Glow-in-the-dark bowling lanes certainly brightened up the life of Jayhawk Bowling Supply vice president John Hardman.
During much of the 1980s Hardman didn't feel too optimistic about the future of the Lawrence-based business that his dad, Chuck Hardman, founded in 1962.
The popularity of the sport he had grown up with had begun to decline, and interest rates were so high that many bowling alley owners were unable to borrow the money necessary to upgrade their centers with the new bowling equipment that Hardman's company sold.
"It wasn't a fun time," Hardman said. "We were just in survival mode for a lot of years."
The company kept rolling along though, in large part, because it was able to tap into new markets, like China, which bought large numbers of the company's patented machines that drill holes in bowling bowls.
Now, Hardman is optimistic about the future of bowling in the United States. The reason has a lot to do with the changes in the industry, including glow-in-the-dark lanes, computerized scoring machines that display cartoons, and bumpers that make it impossible to throw a gutter ball.
"Lots of bowling centers have been wildly successful lately, but they've done it by doing new things," Hardman said. "They're doing a lot of this cosmic bowling, where the lanes and the balls glow in the dark. It is just different and fun. It makes for a more exciting atmosphere, and it attracts the younger people."
It has been good for Hardman's business. The company, which employs 15 people at its facility at 355 N. Iowa St., is in the business of remodeling bowling centers and selling a variety of equipment and products for bowling alleys.
For example, the business sells the special oils and lighting that turn ordinary bowling lanes into glow-in-the-dark lanes. It also has crews that do the necessary sanding and refinishing to create the cosmic effect.
The company continues to operate its manufacturing business that produces the drills. The company also is the exclusive Brunswick bowling equipment dealer in Kansas, Nebraska, Missouri and western Iowa.
Renewed interest in the sport produced a record sales year in 2002, Hardman said, although the privately owned company doesn't release sales totals. He said the company did partial renovations of about 30 bowling centers and about four renovations "where we basically gutted the whole place."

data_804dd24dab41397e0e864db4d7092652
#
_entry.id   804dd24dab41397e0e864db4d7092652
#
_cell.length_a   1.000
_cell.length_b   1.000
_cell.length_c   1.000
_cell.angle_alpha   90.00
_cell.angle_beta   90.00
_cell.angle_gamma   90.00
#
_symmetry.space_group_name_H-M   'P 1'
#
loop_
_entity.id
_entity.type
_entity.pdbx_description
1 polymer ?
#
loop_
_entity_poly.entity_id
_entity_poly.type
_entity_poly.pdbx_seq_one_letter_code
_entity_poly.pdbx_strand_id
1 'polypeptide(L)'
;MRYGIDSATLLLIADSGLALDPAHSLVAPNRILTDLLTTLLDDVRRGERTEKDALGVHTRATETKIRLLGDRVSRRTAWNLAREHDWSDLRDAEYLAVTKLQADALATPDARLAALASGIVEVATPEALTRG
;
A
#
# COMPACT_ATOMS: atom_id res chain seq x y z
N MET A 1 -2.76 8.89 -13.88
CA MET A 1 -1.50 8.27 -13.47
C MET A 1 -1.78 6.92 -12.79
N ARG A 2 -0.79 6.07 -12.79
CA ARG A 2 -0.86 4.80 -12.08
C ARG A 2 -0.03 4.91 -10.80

Hardman said the new-wave look was the shot in the arm the industry needed. He said it had become obvious that it was difficult for a bowling center to survive on its league business, which had been the traditional bread and butter of bowling alleys for a half century.
"The traditional bowling business has been in a steady decline for 15 years, and I don't see that turning around," Hardman said. "People don't commit to marriages for 36 weeks sometimes, let alone commit to bowling every Tuesday night for 36 weeks."
Hardman admits, though, that not everyone thinks the changes in the game have been positive.
"There is a lot of disagreement about whether it has been for the better," Hardman said. "The older more traditional people think bowling is just a sport."
Hardman, though, thinks the disagreement may actually help his business in future years. He thinks a major trend in the industry will be the remodeling of bowling centers to create separate areas for the traditional sporting bowlers and the less traditional cosmic bowlers.
What hasn't helped the business, though, has been the war in Iraq. Hardman said 2003 hadn't produced the record-type sales of last year.
"The last four months of business have been poor, but I think it has been that way for a lot of businesses," Hardman said. "I think for us, part of it is that people don't feel like buying something like an automatic scoring machine with cartoons after going home and seeing on TV American service men and women fighting overseas."